Can you teach yourself to code for less than the cost of bootcamp? Sure. But if you’re planning to make a career transition to a software developer, data analyst, or data scientist, you’ll most likely discover that there’s more to learn than just how to code.
We recently spoke with several of our web development alumni who gave self-study a try before attending bootcamp and they had a lot of great advice. In fact, they had so much to say we’ve decided to start a short series of posts about the benefits of self-study and where it falls short when changing your career.
Self-Study Is A Great Way To Explore Coding
The alumni we spoke with started learning to code for different reasons. A few had been interested in technology for a long time and thought coding would be a good way to explore technology deeper. One alum was a teacher and wanted to learn something new so he could put himself in his student's shoes. Another started just for fun, but then she started to build apps that would make her job easier. A third alum fell into it when he needed to build a website for his side business. Only a couple of alumni that we talked to started learning to code because they were interested in a career change.
For those that knew about bootcamps when they started learning to code, the cost was a bit of a barrier. Even if they had the money ready to invest in their education, they did not want to spend it unless they knew they would like the job they were training for. With lots of free and low-cost resources to learn from, self-studying was the perfect way to dip a toe into the world of coding.
Between them, they used just about every resource imaginable to start their journey, including FreeCodeCamp, Codecademy, Udemy, Udacity, The Odin Project, Stack Overflow, Treehouse, YouTube videos, Lynda, Pluralsight, and books borrowed from friends.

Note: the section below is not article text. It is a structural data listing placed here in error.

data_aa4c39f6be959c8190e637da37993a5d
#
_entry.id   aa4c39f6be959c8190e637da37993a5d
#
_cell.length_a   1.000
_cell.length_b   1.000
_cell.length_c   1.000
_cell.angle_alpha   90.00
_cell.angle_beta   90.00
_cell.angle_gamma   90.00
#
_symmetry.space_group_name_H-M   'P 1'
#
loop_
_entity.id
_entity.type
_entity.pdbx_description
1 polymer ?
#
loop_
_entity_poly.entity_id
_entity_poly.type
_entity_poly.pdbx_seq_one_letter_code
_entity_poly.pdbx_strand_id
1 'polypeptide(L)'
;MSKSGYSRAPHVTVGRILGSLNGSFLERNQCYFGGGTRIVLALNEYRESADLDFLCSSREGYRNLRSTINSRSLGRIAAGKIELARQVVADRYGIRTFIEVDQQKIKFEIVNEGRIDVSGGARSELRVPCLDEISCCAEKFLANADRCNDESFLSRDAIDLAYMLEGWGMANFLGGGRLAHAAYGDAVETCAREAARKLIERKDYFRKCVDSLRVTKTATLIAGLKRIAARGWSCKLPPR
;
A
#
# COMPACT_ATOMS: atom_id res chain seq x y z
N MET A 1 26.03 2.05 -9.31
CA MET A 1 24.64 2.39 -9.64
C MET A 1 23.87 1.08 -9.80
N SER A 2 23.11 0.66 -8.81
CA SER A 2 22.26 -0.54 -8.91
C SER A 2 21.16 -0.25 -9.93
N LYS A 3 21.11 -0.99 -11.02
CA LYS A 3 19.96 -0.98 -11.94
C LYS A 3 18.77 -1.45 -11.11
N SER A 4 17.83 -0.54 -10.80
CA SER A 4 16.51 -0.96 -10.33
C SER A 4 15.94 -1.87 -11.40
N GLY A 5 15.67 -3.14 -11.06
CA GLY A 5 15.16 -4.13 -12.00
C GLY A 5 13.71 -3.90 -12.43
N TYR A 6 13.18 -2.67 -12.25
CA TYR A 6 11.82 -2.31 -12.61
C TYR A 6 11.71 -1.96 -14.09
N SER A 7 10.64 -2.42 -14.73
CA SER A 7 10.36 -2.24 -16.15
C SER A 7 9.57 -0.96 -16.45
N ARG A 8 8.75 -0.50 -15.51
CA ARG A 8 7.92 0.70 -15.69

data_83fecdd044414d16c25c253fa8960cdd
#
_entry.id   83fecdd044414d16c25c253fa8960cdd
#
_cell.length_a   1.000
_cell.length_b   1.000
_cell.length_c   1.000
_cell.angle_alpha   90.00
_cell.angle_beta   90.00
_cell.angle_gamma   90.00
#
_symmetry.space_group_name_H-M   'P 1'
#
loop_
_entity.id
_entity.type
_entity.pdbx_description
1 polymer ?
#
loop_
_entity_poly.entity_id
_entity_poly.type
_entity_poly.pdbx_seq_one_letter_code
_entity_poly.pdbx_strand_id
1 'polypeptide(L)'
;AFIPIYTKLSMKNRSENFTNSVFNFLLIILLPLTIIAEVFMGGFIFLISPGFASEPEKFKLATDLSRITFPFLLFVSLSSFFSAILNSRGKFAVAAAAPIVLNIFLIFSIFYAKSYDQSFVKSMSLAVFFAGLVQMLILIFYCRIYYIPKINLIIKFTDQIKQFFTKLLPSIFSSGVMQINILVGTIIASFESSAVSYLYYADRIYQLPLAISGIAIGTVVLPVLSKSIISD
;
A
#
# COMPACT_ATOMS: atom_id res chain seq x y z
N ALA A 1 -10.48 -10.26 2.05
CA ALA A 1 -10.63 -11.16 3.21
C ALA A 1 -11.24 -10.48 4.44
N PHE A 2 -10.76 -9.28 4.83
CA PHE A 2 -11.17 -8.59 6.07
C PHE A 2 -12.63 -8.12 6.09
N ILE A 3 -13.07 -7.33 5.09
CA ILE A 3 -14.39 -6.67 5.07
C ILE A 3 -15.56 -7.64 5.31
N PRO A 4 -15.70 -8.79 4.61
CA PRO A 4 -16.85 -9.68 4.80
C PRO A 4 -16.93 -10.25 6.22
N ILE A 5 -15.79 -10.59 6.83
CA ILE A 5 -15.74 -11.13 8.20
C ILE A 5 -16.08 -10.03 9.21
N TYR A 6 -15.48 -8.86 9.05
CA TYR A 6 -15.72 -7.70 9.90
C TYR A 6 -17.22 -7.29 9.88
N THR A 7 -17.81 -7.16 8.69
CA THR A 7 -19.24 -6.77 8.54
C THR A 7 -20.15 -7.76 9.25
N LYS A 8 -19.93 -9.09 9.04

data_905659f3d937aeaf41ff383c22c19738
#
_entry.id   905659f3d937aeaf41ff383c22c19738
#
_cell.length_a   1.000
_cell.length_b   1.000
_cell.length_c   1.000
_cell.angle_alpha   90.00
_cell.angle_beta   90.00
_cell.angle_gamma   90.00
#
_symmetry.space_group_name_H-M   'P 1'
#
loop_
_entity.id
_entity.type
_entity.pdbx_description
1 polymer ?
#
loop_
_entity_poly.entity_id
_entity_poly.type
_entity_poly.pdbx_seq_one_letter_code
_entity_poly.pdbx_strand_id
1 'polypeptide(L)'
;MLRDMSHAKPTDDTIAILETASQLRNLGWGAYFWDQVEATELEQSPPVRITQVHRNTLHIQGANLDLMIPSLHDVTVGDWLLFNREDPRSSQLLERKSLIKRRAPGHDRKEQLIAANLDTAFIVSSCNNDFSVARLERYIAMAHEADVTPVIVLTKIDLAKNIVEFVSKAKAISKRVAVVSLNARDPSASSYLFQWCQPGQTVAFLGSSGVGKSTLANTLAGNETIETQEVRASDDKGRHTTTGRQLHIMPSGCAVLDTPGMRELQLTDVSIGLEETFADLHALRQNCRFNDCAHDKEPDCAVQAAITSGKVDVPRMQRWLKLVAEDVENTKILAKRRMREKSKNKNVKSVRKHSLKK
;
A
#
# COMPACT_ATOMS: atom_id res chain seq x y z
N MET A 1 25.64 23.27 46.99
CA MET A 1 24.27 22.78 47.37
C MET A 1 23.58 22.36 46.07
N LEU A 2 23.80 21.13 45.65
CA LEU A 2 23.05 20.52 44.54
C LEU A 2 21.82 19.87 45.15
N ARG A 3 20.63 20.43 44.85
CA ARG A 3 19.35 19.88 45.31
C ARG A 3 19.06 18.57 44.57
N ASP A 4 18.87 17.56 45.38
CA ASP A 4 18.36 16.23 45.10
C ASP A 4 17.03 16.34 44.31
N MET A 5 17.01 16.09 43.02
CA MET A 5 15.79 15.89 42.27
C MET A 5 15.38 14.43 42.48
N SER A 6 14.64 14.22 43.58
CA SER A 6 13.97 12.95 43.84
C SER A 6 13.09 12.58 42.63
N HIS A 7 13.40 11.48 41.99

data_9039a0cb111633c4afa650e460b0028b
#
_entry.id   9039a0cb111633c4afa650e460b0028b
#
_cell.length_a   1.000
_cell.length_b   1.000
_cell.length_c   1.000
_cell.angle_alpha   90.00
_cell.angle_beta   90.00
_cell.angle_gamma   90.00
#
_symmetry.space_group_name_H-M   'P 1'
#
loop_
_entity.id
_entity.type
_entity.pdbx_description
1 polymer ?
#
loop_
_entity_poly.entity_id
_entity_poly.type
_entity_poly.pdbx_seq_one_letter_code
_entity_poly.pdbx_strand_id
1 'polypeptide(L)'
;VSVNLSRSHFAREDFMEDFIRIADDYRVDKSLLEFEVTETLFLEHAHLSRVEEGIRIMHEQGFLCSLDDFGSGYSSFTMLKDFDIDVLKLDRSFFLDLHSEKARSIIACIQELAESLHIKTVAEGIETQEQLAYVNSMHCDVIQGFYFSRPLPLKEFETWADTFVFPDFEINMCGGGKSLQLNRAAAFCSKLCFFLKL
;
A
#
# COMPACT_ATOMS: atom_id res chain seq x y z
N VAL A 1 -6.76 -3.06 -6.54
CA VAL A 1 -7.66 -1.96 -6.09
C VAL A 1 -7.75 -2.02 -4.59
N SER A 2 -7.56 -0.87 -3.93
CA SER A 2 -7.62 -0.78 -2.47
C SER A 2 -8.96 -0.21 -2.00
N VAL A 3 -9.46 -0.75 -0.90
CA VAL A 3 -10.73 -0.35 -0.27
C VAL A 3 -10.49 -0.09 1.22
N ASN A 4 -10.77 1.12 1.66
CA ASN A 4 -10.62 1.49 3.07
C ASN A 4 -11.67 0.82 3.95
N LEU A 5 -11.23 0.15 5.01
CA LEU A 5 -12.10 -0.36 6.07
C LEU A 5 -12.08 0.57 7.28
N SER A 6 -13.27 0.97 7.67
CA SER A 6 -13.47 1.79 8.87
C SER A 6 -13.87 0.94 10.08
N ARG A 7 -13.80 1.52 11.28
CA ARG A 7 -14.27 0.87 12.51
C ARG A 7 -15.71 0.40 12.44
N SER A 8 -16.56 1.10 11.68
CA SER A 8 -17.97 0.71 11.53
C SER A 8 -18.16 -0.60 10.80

Their efforts lasted from 4 months to 4 years before they each started at NSS. For all of them, this period of self-study was worth it as it confirmed their interest in becoming a developer. The self-study skills they developed had another benefit as well, but more on that in a later blog.
Can You Get A Job Being Self-taught?
There are developers in Nashville who are self-taught, but getting employers to consider your application when they also have applicants from bootcamps and college graduates with Computer Science degrees can be a challenge.
After a few months of self-study, Trent Hand, Web Development Cohort 16, explored what it would take to get a job:
I tried to connect with working devs to see what it would take to get a job. The biggest feedback I had was to build working apps and get them out there. I set up a GitHub account and put some small Android apps there. - Trent Hand
He admits that he didn’t put a lot of effort into his job search pre-bootcamp, but he was on the right track – hiring managers want to see what you can build.
John Achor, Web Development Cohort Evening 7, had studied on-and-off for four years, but decided not to try a job search. He knew he wasn’t ready to work as a developer.
Jonathan Edwards, Web Development Cohort 27, applied for a job after completing the Front-end Web Development track on Treehouse. He never heard back.
Laura Pinell, Web Development Cohort 24, freelanced as a front-end web and WordPress developer. While she had used self-study to get to the point of booking part-time work, she wasn’t confident enough in her skills to work as a freelance developer full-time.
Self-study was a great way for all of these alumni to explore coding with little-to-no monetary investment and sparked or confirmed their desire to turn coding into a career.
Through self-study, they gained skills, built a few applications, and some even connected with working developers. However, most felt that they needed to take another step to truly make the career transition.
Next week we’ll look at what led these eight alumni to pursue a bootcamp, and NSS in particular, to achieve their career transition. Read NSS Bootcamp vs. Self-study | The Benefits And Pitfalls of Self-study.
Thank you to the following alumni for participating: Ronnie Young, Trent Hand, Jordan Castelloe, Jeremy Wells, John Achor, Jonathan Edwards, Laura Pinell, and Jeremy Landi.